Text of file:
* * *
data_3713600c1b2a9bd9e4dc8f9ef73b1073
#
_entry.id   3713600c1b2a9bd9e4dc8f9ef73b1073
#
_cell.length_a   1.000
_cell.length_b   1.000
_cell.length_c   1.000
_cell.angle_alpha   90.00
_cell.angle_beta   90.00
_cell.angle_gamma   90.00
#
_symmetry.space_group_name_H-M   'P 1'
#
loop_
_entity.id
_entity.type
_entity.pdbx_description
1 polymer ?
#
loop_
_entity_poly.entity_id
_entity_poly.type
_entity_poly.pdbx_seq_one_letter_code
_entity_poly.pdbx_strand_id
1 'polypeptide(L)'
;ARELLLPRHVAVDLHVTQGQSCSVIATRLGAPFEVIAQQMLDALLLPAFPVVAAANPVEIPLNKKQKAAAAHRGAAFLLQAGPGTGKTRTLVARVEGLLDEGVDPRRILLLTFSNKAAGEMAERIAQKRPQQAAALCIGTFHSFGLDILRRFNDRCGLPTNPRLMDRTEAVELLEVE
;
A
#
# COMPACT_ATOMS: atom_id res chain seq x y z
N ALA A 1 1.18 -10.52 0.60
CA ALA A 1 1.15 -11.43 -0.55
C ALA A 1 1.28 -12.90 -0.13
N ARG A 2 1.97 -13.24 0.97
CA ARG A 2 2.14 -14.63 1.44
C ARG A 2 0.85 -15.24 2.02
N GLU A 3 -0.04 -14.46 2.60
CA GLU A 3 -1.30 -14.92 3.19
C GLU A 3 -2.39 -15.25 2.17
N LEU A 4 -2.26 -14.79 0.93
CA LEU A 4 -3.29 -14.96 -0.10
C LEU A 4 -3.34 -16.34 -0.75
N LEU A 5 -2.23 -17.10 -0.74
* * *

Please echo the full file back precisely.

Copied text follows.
data_3713600c1b2a9bd9e4dc8f9ef73b1073
#
_entry.id   3713600c1b2a9bd9e4dc8f9ef73b1073
#
_cell.length_a   1.000
_cell.length_b   1.000
_cell.length_c   1.000
_cell.angle_alpha   90.00
_cell.angle_beta   90.00
_cell.angle_gamma   90.00
#
_symmetry.space_group_name_H-M   'P 1'
#
loop_
_entity.id
_entity.type
_entity.pdbx_description
1 polymer ?
#
loop_
_entity_poly.entity_id
_entity_poly.type
_entity_poly.pdbx_seq_one_letter_code
_entity_poly.pdbx_strand_id
1 'polypeptide(L)'
;ARELLLPRHVAVDLHVTQGQSCSVIATRLGAPFEVIAQQMLDALLLPAFPVVAAANPVEIPLNKKQKAAAAHRGAAFLLQAGPGTGKTRTLVARVEGLLDEGVDPRRILLLTFSNKAAGEMAERIAQKRPQQAAALCIGTFHSFGLDILRRFNDRCGLPTNPRLMDRTEAVELLEVE
;
A
#
# COMPACT_ATOMS: atom_id res chain seq x y z
N ALA A 1 1.18 -10.52 0.60
CA ALA A 1 1.15 -11.43 -0.55
C ALA A 1 1.28 -12.90 -0.13
N ARG A 2 1.97 -13.24 0.97
CA ARG A 2 2.14 -14.63 1.44
C ARG A 2 0.85 -15.24 2.02
N GLU A 3 -0.04 -14.46 2.60
CA GLU A 3 -1.30 -14.92 3.19
C GLU A 3 -2.39 -15.25 2.17
N LEU A 4 -2.26 -14.79 0.93
CA LEU A 4 -3.29 -14.96 -0.10
C LEU A 4 -3.34 -16.34 -0.75
N LEU A 5 -2.23 -17.10 -0.74